When Andreas Feininger began to love his exile

The early “New York” series by the Bauhaus-trained architect and photographer can currently be seen in Berlin’s Bröhan Museum.

Andreas Feininger:

Andreas Feininger: “Downtown Manhattan in the evening”, New York, 1940Andreas Feininger Archive c/o Zeppelin Museum Friedrichshafen

Escape from Nazi Germany to America was the last resort for the entire Feininger (Bauhaus) family. They were all deeply rooted in Dessau: the Bauhaus master Lyonel Feininger, who was born in the USA and socialized in Germany despite his US citizenship, painters of prismatic, crystalline forms, his Jewish wife Julia and the equally artistic sons Andreas and Lux.

But under the Nazis they were no longer allowed to work in Germany. The middle one, Laurence, musicologist and Roman Catholic priest, lived in Italy, mostly in South Tyrol.

Andreas Feininger:

Andreas Feininger: “Statue of Liberty at night”, New York, 1940Andreas Feininger Archive c/o Zeppelin Museum Friedrichshafen

Lux, the youngest, a painter like his father, fled to New York in 1936, his parents followed in 1937 and Andreas, who had gone to Paris and then to Stockholm with his Swedish wife in 1933, packed his cameras in 1939 and took the steamer after them Overseas. The couple landed in New York eight days before Christmas. In Europe, the Wehrmacht tanks rolled. World War II turned the continent into hell.

The Bröhan Museum is now showing Andreas Feininger’s series “New York in the Forties”, his first photographs from the city of exile, where he worked as a highly respected photojournalist for Life magazine and died in 1999 at the blessed age of 93. Fabian Reifferscheidt curated the gripping exhibition, all with items on loan from the Zeppelin Museum Friedrichshafen: three rooms, three focal points in 90 pictures: biographical, architectural motifs and snapshots of the urban rhythm of life in the megacity – of passers-by, Jewish shops and shops with Italian, Syrian, Asian groceries, muscular longshoremen, excited ship passengers staring from deck at Manhattan, sunbathers at Coney Island, Chinese newspaper vendors, children; of all ethnicities in Harlem.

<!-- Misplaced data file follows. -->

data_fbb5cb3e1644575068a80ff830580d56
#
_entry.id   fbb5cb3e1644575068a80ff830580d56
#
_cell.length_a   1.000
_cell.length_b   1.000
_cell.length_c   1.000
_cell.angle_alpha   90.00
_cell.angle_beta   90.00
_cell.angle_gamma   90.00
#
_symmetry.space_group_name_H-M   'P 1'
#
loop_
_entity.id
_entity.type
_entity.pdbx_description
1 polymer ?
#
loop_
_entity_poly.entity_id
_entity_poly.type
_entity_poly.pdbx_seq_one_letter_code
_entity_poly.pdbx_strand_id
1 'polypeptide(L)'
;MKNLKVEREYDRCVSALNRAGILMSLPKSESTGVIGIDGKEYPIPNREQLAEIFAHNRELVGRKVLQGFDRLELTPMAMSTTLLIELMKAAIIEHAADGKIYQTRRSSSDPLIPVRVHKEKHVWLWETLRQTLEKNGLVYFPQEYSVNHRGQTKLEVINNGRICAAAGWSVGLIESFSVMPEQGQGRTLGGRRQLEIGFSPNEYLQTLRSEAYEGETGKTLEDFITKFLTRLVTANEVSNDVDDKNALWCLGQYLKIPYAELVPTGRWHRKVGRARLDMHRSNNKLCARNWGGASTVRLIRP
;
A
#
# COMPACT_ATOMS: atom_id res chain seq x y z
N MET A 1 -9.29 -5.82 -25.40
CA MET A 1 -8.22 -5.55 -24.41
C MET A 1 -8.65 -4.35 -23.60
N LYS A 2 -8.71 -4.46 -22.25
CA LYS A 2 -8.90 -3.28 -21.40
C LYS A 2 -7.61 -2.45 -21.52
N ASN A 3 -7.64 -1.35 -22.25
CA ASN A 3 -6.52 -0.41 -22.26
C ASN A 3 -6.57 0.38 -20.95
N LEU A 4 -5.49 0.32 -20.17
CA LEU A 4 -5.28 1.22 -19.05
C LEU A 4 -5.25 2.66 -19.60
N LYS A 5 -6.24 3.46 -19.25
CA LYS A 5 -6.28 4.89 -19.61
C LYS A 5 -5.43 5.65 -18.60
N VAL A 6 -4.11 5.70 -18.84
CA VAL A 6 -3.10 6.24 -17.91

Master with magnifying glass: Andreas Feininger,

Master with magnifying glass: Andreas Feininger, “Self-Portrait”, 1946Andreas Feininger Archive c/o Zeppelin Museum Friedrichshafen

Visitors to the exhibition can virtually experience how Andreas Feininger, with his homemade telephoto lens, optically compressed the distances between the houses in such a way that one feels like in Gulliver’s Travels, tiny between the huge skyscrapers. His passion and sense for constructivist compositions stretching towards the sky were already developed in the Bauhaus years in Dessau. Andreas Feininger studied architecture.

You can literally feel how the newcomer was fascinated and a little alienated by the Manhattan skyline at night. And he photographed a New York landscape that no longer exists today: single-family houses “grow” on meadows like white and colorful flowers, the atmosphere is almost rural and the Empire State Building rises on the horizon like a surreal structure. The photographer captured all of this in all weathers and in daylight and at night, in sun, rain and snow flurries. This resulted in indescribable moods.

Andreas Feininger, Lower East Side Kids on a Brooklyn Dock, New York, 1940

Andreas Feininger, Lower East Side Kids on a Brooklyn Dock, New York, 1940Andreas Feininger Archive c/o Zeppelin Museum Friedrichshafen

He was obviously particularly taken with the Brooklyn Bridge. He photographed her with his plate camera day and night as a mysterious silhouette in the fog. Seeing her is the culmination of this homage by a migrant to the city of his permanent refuge. Andreas Feininger then learned English very quickly.

Andreas Feininger: New York in the Forties. Bröhan Museum, Schloßstr. 1 a (Charlottenburg), Tue–Sun 10 a.m.–6 p.m. Bis May 28th

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